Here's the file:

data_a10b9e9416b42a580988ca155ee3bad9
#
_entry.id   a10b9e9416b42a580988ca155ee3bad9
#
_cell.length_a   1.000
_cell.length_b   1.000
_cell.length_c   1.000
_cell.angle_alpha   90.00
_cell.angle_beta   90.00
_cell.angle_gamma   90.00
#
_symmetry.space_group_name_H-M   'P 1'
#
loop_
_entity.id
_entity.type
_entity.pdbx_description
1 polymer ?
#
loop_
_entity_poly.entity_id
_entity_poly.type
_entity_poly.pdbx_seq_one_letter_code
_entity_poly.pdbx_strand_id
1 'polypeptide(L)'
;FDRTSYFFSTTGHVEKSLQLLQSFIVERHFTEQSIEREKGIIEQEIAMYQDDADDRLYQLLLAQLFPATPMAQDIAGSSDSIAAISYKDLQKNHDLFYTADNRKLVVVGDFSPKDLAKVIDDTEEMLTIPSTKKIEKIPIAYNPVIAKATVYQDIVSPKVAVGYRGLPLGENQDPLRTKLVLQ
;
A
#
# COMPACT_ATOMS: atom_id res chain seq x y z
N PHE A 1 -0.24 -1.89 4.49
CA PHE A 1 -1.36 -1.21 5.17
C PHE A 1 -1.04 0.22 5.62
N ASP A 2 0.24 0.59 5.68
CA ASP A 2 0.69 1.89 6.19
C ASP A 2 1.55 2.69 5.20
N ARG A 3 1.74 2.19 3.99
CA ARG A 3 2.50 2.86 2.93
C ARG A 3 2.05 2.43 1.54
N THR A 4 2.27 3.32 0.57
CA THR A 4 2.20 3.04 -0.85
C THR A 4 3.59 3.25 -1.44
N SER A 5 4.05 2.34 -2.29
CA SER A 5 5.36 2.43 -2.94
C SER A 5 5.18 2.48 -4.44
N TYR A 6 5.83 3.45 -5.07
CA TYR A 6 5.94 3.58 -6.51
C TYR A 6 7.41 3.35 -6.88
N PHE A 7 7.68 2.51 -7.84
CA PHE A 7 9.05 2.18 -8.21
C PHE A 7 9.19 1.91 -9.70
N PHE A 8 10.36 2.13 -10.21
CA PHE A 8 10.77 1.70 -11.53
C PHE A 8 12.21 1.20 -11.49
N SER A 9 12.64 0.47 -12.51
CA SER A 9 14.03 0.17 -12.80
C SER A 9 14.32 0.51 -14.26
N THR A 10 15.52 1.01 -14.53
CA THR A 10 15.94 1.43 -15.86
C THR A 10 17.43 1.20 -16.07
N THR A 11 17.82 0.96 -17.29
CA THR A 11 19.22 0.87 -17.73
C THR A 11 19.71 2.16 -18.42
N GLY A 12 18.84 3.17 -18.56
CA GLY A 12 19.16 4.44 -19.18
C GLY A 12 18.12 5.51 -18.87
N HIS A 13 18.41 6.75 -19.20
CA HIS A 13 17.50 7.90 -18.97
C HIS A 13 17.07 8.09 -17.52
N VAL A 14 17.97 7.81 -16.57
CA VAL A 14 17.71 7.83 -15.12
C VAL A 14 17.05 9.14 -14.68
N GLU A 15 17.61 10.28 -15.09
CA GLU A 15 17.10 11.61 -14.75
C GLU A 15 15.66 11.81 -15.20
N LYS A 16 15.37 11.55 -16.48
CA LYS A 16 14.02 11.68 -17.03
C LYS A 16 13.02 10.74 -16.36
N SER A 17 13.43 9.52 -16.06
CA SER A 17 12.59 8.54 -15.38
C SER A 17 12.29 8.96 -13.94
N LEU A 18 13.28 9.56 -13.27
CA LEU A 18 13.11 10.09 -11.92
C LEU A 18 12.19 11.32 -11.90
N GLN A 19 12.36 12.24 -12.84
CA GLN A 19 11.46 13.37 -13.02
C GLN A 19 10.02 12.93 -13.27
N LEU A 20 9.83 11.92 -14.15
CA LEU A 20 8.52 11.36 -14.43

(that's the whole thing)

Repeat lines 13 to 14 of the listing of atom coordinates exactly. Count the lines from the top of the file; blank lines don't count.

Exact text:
#
loop_